Study: West Nile virus appears to endemic in Maricopa County

PHOENIX (AP) — A new study suggests a strain of the West Nile virus is going to remain in Arizona's most populous county for the foreseeable future.

Arizona researchers say the same mild winters that bring snowbirds to Maricopa County also let mosquitoes and certain virus-reservoir birds survive winter to spread West Nile anew when the weather warms up, Phoenix radio station KJZZ reports.

The study concludes the potentially deadly virus seems to be endemic to the county which includes the Phoenix metro area.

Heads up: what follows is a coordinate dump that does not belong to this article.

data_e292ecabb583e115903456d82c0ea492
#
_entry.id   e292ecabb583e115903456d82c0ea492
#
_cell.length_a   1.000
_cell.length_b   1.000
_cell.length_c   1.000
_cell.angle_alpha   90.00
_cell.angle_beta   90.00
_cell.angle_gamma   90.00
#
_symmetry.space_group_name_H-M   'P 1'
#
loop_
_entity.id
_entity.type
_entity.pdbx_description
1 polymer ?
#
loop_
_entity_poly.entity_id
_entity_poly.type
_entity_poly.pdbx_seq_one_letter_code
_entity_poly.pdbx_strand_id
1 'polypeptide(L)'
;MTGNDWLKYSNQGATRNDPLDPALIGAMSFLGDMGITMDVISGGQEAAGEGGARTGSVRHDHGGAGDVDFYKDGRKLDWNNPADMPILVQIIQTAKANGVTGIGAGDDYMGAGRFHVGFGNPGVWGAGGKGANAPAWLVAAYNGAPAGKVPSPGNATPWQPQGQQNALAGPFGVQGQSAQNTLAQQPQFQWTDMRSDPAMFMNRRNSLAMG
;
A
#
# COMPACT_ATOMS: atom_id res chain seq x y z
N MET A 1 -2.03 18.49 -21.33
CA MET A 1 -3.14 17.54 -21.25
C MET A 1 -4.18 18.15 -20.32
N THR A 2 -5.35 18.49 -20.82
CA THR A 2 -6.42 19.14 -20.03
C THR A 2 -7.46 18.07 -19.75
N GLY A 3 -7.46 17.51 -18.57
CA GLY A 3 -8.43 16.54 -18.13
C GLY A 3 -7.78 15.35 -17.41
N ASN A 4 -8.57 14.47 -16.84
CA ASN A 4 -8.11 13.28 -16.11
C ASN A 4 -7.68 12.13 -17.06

West Nile first entered the U.S. in 1999 and was detected in Maricopa County four years later.

A small percentage of those infected with the virus transmitted to humans by the bite of an infected mosquito could die or suffer severe symptoms such as meningitis, encephalitis or paralysis.

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Information from: KJZZ-FM, http://www.kjzz.org/